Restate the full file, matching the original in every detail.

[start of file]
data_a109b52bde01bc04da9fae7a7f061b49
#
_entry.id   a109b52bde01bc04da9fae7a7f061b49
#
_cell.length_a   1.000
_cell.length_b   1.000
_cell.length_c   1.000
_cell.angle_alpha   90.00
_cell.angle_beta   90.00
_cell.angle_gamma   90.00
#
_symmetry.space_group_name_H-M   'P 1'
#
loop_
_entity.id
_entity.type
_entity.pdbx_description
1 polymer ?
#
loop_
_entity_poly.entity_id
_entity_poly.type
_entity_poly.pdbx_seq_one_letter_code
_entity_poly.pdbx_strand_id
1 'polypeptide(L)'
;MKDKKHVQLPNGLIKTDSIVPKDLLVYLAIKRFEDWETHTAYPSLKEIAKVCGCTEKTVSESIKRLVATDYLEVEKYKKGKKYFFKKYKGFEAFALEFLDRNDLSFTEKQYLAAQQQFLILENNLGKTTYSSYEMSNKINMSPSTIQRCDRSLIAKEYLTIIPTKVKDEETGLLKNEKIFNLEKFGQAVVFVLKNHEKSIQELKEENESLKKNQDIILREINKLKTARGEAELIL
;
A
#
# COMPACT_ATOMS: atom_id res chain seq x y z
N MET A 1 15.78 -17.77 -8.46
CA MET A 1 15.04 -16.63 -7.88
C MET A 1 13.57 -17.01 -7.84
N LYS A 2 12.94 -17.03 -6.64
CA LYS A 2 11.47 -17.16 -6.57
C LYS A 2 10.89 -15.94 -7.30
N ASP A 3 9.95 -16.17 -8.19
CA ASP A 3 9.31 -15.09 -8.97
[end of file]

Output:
data_a109b52bde01bc04da9fae7a7f061b49
#
_entry.id   a109b52bde01bc04da9fae7a7f061b49
#
_cell.length_a   1.000
_cell.length_b   1.000
_cell.length_c   1.000
_cell.angle_alpha   90.00
_cell.angle_beta   90.00
_cell.angle_gamma   90.00
#
_symmetry.space_group_name_H-M   'P 1'
#
loop_
_entity.id
_entity.type
_entity.pdbx_description
1 polymer ?
#
loop_
_entity_poly.entity_id
_entity_poly.type
_entity_poly.pdbx_seq_one_letter_code
_entity_poly.pdbx_strand_id
1 'polypeptide(L)'
;MKDKKHVQLPNGLIKTDSIVPKDLLVYLAIKRFEDWETHTAYPSLKEIAKVCGCTEKTVSESIKRLVATDYLEVEKYKKGKKYFFKKYKGFEAFALEFLDRNDLSFTEKQYLAAQQQFLILENNLGKTTYSSYEMSNKINMSPSTIQRCDRSLIAKEYLTIIPTKVKDEETGLLKNEKIFNLEKFGQAVVFVLKNHEKSIQELKEENESLKKNQDIILREINKLKTARGEAELIL
;
A
#
# COMPACT_ATOMS: atom_id res chain seq x y z
N MET A 1 15.78 -17.77 -8.46
CA MET A 1 15.04 -16.63 -7.88
C MET A 1 13.57 -17.01 -7.84
N LYS A 2 12.94 -17.03 -6.64
CA LYS A 2 11.47 -17.16 -6.57
C LYS A 2 10.89 -15.94 -7.30
N ASP A 3 9.95 -16.17 -8.19
CA ASP A 3 9.31 -15.09 -8.97